Hawkins and Humphries (2009) recommend that Australian business people should set an effective collaborative venture with Strategic Warehouse Management, Inc. Company. Collaboration will help them realize high sales volume in the United States market, as well as cement their economic influence in the region (Prabhu, 2011). On the other hand, Strategic Warehouse Management Company should adhere to tax and registration requirements of Australia for a successful take-off (Prabhu, 2011).
The company will facilitate the order of supplies across the supply chain, thereby facilitating the development of Australian brands in the United States.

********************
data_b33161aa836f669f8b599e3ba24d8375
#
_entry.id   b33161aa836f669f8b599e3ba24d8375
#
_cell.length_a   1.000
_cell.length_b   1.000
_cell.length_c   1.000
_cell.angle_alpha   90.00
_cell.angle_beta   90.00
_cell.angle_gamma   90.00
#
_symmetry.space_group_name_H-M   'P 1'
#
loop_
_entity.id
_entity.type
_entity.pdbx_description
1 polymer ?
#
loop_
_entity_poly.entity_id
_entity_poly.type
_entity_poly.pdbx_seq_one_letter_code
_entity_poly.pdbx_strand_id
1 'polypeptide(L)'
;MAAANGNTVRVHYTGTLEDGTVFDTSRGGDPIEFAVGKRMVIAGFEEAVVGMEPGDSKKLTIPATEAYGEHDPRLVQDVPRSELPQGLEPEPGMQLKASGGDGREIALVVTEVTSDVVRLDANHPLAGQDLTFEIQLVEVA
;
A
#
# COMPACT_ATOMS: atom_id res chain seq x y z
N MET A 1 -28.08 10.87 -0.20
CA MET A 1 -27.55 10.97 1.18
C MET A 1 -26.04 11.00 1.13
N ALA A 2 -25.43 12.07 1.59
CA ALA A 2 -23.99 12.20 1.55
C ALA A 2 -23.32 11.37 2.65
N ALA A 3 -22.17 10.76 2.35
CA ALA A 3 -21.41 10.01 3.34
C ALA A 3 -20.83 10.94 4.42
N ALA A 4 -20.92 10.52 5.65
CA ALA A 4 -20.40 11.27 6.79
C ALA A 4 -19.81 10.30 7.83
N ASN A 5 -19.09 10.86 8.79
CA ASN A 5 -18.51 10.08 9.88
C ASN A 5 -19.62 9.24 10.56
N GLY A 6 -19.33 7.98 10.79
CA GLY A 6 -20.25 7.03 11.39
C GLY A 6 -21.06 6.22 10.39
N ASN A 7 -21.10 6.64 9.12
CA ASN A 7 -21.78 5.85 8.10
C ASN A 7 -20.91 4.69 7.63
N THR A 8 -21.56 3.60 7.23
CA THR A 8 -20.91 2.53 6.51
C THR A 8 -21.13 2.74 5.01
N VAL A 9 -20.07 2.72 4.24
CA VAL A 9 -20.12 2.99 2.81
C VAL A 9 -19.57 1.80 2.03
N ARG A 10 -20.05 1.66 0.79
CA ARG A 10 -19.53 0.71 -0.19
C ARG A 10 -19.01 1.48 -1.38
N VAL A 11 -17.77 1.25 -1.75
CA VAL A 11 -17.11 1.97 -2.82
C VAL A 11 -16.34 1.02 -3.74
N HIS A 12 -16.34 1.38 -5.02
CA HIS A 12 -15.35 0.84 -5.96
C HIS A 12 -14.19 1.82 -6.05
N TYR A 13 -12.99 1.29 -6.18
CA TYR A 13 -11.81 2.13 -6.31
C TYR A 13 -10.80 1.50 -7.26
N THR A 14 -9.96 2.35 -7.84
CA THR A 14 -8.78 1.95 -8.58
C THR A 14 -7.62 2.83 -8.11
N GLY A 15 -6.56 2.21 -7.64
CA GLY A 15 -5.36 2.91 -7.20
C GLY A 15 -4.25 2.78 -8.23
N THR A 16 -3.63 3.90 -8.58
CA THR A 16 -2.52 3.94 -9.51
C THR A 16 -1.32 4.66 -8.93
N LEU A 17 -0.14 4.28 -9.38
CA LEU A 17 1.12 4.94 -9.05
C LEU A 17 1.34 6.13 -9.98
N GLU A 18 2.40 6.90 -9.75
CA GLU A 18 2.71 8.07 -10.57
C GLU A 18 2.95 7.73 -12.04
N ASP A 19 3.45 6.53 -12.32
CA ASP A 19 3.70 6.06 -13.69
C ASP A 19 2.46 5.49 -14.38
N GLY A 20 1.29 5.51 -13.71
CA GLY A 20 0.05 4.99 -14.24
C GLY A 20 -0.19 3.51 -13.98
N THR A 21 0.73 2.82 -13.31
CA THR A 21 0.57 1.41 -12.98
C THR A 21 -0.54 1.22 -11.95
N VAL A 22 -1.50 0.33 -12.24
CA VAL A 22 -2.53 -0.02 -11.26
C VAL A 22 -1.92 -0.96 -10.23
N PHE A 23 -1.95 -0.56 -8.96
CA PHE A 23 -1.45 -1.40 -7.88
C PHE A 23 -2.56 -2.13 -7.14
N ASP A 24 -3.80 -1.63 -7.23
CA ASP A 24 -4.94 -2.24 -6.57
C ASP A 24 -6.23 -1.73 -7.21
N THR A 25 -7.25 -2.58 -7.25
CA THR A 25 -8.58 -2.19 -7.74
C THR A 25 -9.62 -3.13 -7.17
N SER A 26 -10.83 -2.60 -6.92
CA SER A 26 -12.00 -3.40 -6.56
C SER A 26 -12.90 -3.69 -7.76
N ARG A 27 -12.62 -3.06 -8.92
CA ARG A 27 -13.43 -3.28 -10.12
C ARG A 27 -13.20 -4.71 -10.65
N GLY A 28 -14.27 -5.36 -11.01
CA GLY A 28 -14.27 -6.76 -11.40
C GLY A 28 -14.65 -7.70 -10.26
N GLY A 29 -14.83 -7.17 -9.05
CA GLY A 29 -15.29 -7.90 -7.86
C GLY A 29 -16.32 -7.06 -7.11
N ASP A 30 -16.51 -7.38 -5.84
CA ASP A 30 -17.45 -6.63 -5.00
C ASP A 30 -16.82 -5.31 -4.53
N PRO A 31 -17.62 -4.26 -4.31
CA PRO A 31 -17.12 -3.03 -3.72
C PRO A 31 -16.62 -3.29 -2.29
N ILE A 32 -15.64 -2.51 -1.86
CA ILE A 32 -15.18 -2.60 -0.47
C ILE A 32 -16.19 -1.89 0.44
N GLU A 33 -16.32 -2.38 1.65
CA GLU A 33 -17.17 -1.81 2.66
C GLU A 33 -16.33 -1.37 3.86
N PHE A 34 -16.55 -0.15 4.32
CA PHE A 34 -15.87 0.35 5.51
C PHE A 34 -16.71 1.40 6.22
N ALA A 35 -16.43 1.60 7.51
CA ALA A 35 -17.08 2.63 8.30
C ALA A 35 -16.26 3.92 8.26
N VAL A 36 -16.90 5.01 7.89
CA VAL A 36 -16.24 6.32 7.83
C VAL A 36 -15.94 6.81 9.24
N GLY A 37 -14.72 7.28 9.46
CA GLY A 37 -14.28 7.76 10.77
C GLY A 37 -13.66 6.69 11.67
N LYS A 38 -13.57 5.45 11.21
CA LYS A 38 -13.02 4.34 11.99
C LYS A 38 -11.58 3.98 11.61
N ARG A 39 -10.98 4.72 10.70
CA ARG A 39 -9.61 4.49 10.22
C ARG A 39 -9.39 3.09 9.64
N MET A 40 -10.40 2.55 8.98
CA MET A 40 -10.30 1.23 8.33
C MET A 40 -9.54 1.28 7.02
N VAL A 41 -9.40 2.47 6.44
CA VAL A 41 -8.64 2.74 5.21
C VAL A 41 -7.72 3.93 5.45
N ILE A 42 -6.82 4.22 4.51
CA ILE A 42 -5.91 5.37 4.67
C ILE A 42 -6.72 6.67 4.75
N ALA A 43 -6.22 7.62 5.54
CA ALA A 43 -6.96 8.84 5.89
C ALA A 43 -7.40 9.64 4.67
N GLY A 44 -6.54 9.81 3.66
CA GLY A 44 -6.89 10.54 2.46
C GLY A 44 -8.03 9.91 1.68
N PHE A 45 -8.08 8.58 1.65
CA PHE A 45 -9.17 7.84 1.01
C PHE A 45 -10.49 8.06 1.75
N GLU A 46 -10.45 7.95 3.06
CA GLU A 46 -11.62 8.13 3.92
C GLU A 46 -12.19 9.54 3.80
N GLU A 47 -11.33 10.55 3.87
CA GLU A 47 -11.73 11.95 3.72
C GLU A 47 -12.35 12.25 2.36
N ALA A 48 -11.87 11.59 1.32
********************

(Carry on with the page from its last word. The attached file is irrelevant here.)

Prabhu, S., & Venkatecan, N. (2007). Data mining and warehousing. New Delhi: New Age International (P) Ltd., Publishers.
Ackerman, K. B. (2007). Practical Handbook of Warehousing. Boston: Kluwer.
Prabhu, C. S. R. (2011). Data warehousing: Concepts, techniques, products and applications. New Delhi: PHI Learning.
Inmon, W. H., Strauss, D., & Neushloss, G. (2008). DW 2.0: The Architecture for the Next Generation of Data Warehousing. Burlington: Elsevier. Data Warehousing Fundamentals for It Professionals. (2011). S.l.: John Wiley & Sons.
Humphries, M., & Hawkins M. C. (2009). Data warehousing: Architecture and implementation. Upper Saddle River, NJ: Prentice Hall PTR.